ANALYSTS say budget carrier market can absorb another player.
photo: File photo
Forget double beds and on board casinos. The budget airliners that fly regularly in and out of Slovakia's airports offer next to no service, but they have managed to secure nearly 50 percent of the country's market share.
SkyEurope, the first budget airlines to operate out of Slovakia and the only one with a domestic hub, posted impressive growth in 2004. The company sold more than one million tickets and carried approximately 955,000 passengers to about 20 destinations worldwide.
SkyEurope's year was so good, in fact, that it decided to increase its share capital by €10 million and buy four new planes, increasing its fleet to 17.
While SkyEurope initially enjoyed its position as the only budget airline serving Slovakia, the business environment changed last year when EasyJet flew onto the scene.
British EasyJet has been offering budget air transportation to European passengers since 1995. In last 12 months, the company significantly expanded its market presence, growing its annual passenger numbers by 29 percent.
In November last year, EasyJet launched scheduled flights between Bratislava and London. According to EasyJet's marketing manager Yannis Capodistrias, this route's success has exceeded all their expectations.
Ľubomír Palčák, general director of the Transport Research Institute, told The Slovak Spectator that SkyEurope and EasyJet mostly have Slovak businesses to thank for their boom year.
"The large increase in air travel is directly linked to Slovakia's development and its entry into the European Union, as well as the development of its business environment and industry," Palčák said.
The director suggested that that the trend of budget airlines in Slovakia will continue to grow because the buying power in Slovakia is weaker than more established EU member countries.
So weak is the buying power that the market is making room for another budget airline. Irish company Ryan Air announced it would expand its flights further East beyond Austria to Slovakia as well as to the neighbouring countries of the Czech Republic, Hungary and Slovenia.
"We expect the growth of the Austrian market to level off, therefore we want to develop in neighbouring countries," said Ryan Air's chief marketing and sales officer, Sinead Finn.
Austria increased the security fees at its airports from €4.36 to €8 per passenger, thus making it among the most expensive airports in Europe. Only France and Denmark have higher cumulative taxes.
Analysts say competition between budget airlines is healthy and that the Slovak market can absorb another player. "Surely, there is a space for another budget airline to enter the [Slovak] market. A certain reshuffling of market share will likely take place, but the increase of the number of passengers will be relative to automobile industry development and increase in foreign investment projects," said Palčák of the Transport Research Institute.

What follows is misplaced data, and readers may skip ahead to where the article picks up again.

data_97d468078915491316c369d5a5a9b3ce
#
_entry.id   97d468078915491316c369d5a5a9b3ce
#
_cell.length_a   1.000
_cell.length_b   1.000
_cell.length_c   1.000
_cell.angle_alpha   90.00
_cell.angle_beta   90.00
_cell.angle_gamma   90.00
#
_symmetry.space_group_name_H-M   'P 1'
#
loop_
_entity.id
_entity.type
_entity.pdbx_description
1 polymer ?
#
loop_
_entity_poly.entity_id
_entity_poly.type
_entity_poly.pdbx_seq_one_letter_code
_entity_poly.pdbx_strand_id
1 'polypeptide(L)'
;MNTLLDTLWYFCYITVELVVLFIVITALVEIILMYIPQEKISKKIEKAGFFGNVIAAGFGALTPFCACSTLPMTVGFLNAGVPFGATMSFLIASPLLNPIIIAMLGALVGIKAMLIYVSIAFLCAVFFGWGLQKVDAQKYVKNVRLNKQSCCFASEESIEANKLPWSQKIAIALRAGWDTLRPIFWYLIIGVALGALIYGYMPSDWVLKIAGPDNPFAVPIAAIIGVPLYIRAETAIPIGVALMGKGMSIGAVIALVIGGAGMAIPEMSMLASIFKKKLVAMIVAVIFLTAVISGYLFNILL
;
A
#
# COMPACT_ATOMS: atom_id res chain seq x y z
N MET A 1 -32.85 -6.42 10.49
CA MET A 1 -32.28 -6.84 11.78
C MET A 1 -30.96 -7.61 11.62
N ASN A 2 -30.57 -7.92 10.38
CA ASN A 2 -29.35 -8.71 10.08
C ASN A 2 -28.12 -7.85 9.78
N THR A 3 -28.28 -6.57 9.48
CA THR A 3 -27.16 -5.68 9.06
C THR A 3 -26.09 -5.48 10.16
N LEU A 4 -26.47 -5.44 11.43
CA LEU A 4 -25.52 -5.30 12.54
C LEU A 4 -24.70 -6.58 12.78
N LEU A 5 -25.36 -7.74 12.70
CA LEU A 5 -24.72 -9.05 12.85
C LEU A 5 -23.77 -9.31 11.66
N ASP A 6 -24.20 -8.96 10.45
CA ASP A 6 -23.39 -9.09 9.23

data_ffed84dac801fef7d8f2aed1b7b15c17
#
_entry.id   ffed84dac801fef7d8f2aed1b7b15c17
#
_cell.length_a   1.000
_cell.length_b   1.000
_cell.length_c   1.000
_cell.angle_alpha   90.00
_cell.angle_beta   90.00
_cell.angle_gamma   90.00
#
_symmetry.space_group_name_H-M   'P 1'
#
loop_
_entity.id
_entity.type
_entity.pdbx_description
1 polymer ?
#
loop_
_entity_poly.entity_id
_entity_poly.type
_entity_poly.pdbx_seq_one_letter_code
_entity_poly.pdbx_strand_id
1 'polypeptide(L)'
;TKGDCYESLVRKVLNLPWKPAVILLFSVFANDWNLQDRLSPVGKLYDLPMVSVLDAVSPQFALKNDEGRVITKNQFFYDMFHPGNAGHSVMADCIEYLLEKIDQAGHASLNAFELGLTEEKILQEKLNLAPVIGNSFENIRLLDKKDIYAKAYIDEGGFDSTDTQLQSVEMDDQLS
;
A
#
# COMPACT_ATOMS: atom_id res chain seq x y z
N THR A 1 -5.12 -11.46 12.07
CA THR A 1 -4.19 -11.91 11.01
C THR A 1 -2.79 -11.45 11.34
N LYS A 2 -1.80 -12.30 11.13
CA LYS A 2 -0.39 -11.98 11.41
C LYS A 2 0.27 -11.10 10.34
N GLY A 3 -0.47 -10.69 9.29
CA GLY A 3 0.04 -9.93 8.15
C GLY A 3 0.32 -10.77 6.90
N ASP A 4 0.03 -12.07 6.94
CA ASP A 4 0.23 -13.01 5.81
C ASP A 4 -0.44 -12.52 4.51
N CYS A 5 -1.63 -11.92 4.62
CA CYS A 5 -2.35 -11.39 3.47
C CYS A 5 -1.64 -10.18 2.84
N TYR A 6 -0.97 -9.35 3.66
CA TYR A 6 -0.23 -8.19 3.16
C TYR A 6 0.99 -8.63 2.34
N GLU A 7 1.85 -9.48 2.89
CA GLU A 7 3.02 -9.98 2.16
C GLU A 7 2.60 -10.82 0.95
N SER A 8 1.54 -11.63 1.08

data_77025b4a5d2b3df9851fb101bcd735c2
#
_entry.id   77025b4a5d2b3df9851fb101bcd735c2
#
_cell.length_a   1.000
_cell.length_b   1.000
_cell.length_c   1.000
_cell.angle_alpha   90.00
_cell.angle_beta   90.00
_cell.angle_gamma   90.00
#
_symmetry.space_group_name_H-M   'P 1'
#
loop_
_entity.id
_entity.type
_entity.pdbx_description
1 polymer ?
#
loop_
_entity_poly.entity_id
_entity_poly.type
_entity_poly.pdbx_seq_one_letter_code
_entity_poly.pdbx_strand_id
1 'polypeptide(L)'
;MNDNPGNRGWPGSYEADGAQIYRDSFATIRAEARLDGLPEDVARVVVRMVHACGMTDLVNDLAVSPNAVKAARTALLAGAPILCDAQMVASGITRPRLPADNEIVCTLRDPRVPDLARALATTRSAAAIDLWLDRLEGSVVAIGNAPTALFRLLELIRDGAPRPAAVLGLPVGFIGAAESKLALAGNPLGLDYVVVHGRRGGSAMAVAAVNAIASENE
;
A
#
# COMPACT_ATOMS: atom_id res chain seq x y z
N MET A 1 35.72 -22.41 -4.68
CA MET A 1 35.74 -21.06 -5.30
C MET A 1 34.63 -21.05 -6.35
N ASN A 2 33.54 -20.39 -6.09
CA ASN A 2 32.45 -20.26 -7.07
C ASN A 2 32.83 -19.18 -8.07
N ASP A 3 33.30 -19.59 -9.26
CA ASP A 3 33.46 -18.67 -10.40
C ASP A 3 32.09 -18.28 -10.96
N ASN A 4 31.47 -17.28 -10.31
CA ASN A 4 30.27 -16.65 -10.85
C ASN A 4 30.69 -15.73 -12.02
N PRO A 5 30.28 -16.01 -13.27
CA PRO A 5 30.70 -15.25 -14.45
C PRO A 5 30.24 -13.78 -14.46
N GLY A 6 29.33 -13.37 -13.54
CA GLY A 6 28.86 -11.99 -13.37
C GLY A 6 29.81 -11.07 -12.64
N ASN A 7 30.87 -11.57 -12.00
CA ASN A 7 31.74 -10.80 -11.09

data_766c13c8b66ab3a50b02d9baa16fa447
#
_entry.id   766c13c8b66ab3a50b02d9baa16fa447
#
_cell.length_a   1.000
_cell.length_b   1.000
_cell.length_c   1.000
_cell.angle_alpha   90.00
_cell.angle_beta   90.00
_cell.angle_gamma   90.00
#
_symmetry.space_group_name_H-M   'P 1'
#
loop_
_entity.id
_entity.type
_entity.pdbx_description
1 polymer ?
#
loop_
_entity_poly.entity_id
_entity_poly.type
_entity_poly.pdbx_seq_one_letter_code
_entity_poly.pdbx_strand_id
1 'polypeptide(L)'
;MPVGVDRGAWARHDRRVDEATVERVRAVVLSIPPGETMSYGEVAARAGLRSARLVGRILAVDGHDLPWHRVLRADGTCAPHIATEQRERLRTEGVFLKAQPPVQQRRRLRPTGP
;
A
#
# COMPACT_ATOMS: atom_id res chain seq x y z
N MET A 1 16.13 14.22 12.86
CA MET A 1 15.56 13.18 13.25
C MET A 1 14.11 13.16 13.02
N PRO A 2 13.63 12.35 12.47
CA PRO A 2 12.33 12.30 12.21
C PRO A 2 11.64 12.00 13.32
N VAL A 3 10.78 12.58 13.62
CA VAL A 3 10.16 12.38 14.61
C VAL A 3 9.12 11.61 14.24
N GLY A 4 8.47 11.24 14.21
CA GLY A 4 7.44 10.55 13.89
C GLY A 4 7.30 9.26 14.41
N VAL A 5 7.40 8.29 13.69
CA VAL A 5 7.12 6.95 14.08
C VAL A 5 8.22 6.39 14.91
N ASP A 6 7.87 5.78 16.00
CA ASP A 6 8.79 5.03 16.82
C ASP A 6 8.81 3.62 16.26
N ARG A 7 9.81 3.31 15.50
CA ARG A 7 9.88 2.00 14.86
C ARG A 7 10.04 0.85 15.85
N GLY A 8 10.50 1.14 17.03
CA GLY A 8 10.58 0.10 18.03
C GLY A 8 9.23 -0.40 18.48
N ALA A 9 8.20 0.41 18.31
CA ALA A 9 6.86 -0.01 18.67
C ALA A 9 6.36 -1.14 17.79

Competition between budget air carriers is no walk through the rose garden. SkyEurope, EasyJet and Ryan Air will have to re-evaluate their services on a monthly basis.
EasyJet made a strategic decision to cancel its Bratislava-Berlin route starting April 12, only a few months after introducing it in November of 2004.
"EasyJet did not manage to attract a high enough number of passengers to ensure long-lasting service on this route," said Capodistrias. Despite very low ticket prices, the route only flew at 40 percent capacity, compared to 83 percent capacity the company operates on average.
According to Elena Knopková of SkyEurope, budget airlines are a completely different beast. She told The Slovak Spectator: "These are two separate spheres of business. Each has its specifics, which means specific clients are targeted with specific services.
"The main difference between low-cost and standard airlines lays in the fact that low-cost carriers provide a service connecting two specific places without additional services and connections. Traditional airlines offer the so-called hub-and-spoke services, which include connecting flights often through busy hubs."
Knopková added that the advantage of the low-cost model is that the airplane "spends more time in the air" and less time loading and unloading and preparing for take off and landing.
Transportation experts say traditional airlines will also have to consistently re-evaluate the way they do business. Trends show that the gap between ticket prices and on board services is narrowing.
One of the largest traditional airliners, German company Lufthansa, is trying to reduce ticket costs by increasing online ticket sales. The corporation is also considering new ways of pricing, thus increasing its competitiveness with budget airlines. The director general of Lufthansa, Wolfgang Mayrhuber, wants to decrease the airline's expenditures by €1.2 billion by the end of next year.
Other traditional airliners are decreasing their costs when possible. Last year, most of European airline corporations reduced catering and other services to economy class customers. Passengers are starting to expect a minimum amount of service on all standard aircraft, not just budget airlines.
One thing is certain. As long as SkyEurope offers flights between Bratislava and Košice for Sk190 (€4.80 excluding airport taxes), bus and train services better start considering what they can do to compete.
9. May 2005 at 0:00 | Magdalena MacLeod